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Author: 
Anonymous

The 1930's Federal Writers Project WPA Guide to New York City, which I love, has a great description of the Hudson waterfront during the time the High Line was built. From the chapter "West Street and North (Hudson) River Waterfront":

"The broad highway, West Street and its continuations, which skirts the North River from Battery Place to Fifty-ninth Street, is, during the day, a surging mass of back-firing, horn-blowing, gear-grinding trucks and taxis. All other water-front sounds are submerged in the cacophony of the daily avalanche of freight and passengers in transit. Ships and shipping are not visible along much of West Street. South of Twenty-third Street, the river is walled by an almost unbroken line of bulkhead sheds and dock structures. North of Twenty-third Street, an occasional open spot in the bulkhead permits a glimpse of the Hudson and the Jersey Shore beyond."


Author: 
Anonymous

This Wednesday, July 9, the new Gansevoort Plaza will play host to a free musical "be-in" featuring songs from the classic counter-cultural musical Hair.

Author: 
Anonymous
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This one was taken before construction began, in the fall of 2005. In the foreground, the High Line runs above the (soon to be gone) Chelsea Car Wash, before ducking through the former Cudahy Meatpacking plant.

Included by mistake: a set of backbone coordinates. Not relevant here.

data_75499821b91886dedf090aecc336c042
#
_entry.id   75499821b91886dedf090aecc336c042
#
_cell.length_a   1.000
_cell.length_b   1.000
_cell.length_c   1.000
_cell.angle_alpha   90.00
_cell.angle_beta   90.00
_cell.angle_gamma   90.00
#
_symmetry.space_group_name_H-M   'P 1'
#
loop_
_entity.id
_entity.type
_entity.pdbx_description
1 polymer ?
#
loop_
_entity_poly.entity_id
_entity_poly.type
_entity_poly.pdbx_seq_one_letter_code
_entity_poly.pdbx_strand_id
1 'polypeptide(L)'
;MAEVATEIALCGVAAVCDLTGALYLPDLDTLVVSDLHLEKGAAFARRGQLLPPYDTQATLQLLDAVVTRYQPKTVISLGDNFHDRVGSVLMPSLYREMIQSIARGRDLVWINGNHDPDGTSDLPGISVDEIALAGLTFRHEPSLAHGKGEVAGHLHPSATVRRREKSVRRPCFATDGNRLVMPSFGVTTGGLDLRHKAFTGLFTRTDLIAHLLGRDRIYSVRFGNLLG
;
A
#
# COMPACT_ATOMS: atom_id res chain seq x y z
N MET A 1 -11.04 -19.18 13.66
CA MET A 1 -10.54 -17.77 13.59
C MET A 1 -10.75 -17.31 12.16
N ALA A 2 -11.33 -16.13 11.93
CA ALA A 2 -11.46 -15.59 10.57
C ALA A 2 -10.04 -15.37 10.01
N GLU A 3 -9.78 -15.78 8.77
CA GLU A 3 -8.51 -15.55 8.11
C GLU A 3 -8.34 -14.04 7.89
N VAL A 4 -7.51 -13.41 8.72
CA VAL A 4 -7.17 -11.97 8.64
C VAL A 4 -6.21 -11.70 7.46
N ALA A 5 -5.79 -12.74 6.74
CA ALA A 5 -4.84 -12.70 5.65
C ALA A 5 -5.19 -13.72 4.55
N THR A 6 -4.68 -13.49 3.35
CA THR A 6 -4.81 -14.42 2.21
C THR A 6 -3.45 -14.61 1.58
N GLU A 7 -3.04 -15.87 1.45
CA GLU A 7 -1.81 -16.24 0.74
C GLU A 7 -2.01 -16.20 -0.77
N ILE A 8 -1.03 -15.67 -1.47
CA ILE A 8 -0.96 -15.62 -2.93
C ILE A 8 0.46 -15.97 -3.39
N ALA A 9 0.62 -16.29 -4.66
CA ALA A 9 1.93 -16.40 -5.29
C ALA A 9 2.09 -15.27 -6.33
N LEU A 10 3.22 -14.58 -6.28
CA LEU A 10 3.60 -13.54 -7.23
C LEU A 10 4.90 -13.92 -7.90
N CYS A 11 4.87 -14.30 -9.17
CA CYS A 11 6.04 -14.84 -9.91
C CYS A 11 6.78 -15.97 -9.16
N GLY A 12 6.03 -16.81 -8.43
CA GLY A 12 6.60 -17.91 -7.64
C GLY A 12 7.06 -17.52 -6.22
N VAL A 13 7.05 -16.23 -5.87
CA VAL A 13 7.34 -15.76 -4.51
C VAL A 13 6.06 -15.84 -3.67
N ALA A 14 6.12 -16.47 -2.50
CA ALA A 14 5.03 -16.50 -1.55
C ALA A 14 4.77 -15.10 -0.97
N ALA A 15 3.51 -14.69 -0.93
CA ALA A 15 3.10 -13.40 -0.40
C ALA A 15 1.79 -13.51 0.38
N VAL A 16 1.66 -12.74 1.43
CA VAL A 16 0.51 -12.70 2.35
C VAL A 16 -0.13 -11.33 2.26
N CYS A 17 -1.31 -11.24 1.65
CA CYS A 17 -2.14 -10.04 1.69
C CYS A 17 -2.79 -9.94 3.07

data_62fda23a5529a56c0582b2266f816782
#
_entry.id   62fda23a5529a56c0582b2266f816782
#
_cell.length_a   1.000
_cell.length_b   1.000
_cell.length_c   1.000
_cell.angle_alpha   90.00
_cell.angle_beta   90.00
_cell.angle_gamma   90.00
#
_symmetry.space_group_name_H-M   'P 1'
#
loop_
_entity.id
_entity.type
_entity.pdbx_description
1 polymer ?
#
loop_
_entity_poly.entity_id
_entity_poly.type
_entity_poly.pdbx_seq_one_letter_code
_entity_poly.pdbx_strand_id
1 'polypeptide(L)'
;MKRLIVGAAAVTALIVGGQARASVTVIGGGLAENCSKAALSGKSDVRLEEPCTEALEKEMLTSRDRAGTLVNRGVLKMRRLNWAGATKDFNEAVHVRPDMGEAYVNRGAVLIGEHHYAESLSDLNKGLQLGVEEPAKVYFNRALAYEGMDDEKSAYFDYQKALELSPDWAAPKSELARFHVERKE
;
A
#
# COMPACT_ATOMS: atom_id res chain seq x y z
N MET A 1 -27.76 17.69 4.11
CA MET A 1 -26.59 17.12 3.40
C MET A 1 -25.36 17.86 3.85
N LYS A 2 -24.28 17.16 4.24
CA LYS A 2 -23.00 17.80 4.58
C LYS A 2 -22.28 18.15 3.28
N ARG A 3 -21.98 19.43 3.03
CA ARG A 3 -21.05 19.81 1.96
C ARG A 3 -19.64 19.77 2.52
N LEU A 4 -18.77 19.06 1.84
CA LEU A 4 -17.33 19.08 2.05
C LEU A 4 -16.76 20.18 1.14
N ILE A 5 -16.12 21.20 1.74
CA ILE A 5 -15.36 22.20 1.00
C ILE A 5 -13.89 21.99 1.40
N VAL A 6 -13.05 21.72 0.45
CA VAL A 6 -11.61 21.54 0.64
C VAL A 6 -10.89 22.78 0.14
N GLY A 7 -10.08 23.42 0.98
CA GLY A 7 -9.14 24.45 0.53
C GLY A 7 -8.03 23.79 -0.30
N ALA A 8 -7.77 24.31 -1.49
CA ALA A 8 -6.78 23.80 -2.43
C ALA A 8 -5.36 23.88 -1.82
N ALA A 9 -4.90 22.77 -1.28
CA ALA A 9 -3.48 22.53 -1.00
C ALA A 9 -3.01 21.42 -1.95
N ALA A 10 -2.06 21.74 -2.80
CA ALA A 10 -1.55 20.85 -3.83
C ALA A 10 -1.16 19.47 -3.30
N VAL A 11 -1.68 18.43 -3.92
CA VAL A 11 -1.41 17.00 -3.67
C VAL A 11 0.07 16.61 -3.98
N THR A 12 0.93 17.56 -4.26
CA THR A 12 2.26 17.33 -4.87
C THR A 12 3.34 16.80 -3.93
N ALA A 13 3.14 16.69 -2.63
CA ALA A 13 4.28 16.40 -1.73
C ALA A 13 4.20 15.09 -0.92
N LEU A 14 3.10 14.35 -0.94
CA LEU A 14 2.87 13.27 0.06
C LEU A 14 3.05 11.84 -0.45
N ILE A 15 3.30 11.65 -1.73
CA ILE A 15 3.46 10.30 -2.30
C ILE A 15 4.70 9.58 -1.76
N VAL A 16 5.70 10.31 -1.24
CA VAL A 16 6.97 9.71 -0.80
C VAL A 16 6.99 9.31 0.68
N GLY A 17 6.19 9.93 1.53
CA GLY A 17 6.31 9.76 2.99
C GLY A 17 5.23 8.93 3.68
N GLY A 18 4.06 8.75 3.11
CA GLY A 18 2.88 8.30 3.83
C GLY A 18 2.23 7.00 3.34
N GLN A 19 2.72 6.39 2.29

Author: 
Anonymous
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This is one of our favorite historical images. The West Side Cowboys were employed by the City to ride in front of street-level freight trains and wave pedestrians out of the way. This was the City's stopgap measure to stop the carnage on what was known as "Death Avenue." The Cowboys were phased out after the High Line was built, raising train traffic to the third story of industrial buildings. The cowboy above is from the 1930's, when the High Line was being built, and the structure is visible in the background. The cowboy below dates from 1911, before the High Line was a glimmer in its daddy's eye.

Photo from Shorpy.com, the 100-Year-Old Photo Blog. Note the guy with the pegleg.
After the jump, the 1934 London Terrace Tatler waxes eloquent about the Cowboys and their brave ponies.
Author: 
Anonymous
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In honor of the dismal weather forecast for this week, here's my favorite rain shot of the High Line. This is an old meatpacking platform on 13th Street turned impromptu surrealist still-life.

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